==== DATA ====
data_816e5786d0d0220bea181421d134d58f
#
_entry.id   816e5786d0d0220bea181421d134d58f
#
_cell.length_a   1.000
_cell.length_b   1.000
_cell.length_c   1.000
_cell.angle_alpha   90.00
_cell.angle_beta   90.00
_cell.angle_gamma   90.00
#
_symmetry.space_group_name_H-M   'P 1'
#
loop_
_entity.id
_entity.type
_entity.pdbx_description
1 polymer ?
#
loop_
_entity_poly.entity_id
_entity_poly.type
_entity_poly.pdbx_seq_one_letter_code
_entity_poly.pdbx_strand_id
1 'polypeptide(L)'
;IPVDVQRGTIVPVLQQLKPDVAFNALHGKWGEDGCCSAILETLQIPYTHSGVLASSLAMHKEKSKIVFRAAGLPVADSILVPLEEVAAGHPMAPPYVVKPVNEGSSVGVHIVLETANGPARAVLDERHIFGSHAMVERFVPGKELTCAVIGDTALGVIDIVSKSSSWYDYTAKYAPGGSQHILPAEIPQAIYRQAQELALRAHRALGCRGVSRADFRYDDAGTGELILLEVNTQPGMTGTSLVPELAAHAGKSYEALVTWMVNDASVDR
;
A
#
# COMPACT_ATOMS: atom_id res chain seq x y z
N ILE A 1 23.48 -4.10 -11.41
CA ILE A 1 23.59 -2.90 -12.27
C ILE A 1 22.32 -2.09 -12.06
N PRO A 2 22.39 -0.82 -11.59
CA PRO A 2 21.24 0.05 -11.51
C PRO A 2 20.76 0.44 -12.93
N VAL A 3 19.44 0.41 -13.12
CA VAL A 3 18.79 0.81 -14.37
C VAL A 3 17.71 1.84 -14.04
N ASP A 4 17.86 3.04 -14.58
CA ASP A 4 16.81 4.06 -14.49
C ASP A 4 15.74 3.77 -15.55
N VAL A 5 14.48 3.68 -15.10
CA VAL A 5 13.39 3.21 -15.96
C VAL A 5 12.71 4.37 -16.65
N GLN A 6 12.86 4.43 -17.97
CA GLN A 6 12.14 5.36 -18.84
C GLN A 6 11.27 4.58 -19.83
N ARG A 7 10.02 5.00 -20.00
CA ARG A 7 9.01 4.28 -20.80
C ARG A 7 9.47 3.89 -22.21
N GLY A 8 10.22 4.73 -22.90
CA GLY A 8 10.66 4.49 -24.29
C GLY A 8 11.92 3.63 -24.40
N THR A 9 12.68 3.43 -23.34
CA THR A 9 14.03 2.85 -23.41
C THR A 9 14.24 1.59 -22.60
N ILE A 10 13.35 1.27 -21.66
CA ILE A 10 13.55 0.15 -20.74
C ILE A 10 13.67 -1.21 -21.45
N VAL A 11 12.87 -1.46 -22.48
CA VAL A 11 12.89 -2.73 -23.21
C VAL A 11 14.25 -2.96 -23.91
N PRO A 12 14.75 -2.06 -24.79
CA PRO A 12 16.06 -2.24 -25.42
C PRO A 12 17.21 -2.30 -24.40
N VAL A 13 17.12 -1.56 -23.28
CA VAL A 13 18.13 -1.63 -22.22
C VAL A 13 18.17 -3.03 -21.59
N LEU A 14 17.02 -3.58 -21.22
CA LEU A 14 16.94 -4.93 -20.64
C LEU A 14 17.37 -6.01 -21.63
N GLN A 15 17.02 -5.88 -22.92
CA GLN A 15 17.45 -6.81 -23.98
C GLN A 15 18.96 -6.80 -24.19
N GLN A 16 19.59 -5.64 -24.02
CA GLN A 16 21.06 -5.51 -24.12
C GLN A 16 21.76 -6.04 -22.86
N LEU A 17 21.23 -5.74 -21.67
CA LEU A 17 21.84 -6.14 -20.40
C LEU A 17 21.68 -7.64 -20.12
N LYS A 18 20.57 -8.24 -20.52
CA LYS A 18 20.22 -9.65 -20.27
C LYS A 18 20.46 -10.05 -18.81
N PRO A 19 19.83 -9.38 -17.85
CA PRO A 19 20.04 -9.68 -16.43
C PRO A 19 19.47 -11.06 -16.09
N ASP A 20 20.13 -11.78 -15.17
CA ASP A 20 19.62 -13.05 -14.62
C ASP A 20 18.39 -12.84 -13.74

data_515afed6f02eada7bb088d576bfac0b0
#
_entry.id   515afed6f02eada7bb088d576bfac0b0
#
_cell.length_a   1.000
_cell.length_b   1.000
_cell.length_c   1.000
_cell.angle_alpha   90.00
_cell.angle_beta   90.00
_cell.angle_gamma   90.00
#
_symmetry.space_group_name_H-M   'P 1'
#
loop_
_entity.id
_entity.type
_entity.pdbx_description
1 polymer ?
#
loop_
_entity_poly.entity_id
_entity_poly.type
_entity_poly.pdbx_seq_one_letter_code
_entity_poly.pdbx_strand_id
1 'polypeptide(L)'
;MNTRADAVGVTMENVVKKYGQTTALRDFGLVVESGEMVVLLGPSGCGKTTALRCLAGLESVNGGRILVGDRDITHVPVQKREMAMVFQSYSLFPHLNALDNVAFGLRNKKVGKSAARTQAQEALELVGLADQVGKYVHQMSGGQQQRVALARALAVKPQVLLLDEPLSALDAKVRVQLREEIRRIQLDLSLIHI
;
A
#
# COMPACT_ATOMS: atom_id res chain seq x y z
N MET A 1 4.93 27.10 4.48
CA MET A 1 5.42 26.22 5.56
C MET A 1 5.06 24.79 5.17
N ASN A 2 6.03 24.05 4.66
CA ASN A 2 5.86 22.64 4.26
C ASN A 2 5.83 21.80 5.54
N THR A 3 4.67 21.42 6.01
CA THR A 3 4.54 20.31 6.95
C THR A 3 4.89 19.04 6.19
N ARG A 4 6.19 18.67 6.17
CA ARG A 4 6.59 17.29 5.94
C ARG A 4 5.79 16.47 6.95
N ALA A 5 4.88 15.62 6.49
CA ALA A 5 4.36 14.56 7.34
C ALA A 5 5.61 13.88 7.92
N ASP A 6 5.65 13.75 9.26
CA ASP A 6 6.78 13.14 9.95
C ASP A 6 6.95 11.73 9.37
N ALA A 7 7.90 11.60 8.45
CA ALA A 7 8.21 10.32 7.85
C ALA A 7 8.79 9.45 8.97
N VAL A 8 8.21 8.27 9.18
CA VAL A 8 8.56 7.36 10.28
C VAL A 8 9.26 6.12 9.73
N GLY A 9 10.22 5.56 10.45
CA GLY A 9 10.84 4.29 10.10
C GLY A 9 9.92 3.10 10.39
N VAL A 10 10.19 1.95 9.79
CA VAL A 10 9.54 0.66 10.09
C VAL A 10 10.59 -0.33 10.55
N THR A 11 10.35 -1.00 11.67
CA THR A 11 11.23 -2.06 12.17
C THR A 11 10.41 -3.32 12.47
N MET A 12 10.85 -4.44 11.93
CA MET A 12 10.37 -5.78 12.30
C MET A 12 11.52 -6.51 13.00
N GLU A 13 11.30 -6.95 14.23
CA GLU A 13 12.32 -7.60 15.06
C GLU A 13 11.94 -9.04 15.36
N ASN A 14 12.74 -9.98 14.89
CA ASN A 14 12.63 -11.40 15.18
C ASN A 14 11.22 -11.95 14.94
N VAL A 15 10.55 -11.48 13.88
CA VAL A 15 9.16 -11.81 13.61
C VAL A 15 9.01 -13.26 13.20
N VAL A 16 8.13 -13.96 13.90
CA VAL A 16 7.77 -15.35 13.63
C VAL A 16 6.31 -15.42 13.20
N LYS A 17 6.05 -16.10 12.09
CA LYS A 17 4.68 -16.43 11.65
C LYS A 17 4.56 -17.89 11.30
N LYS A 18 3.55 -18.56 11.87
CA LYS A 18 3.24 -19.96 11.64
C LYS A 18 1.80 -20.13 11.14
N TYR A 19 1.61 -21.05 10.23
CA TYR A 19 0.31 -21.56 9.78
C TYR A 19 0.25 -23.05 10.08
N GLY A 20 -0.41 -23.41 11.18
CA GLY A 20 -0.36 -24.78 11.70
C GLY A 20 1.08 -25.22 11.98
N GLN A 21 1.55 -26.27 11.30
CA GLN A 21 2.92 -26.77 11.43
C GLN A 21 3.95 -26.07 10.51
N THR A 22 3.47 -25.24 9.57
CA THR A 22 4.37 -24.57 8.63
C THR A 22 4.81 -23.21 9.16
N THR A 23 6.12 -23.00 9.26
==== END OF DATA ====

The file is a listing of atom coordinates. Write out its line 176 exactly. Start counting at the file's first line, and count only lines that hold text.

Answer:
CA TYR A 19 0.31 -21.56 9.78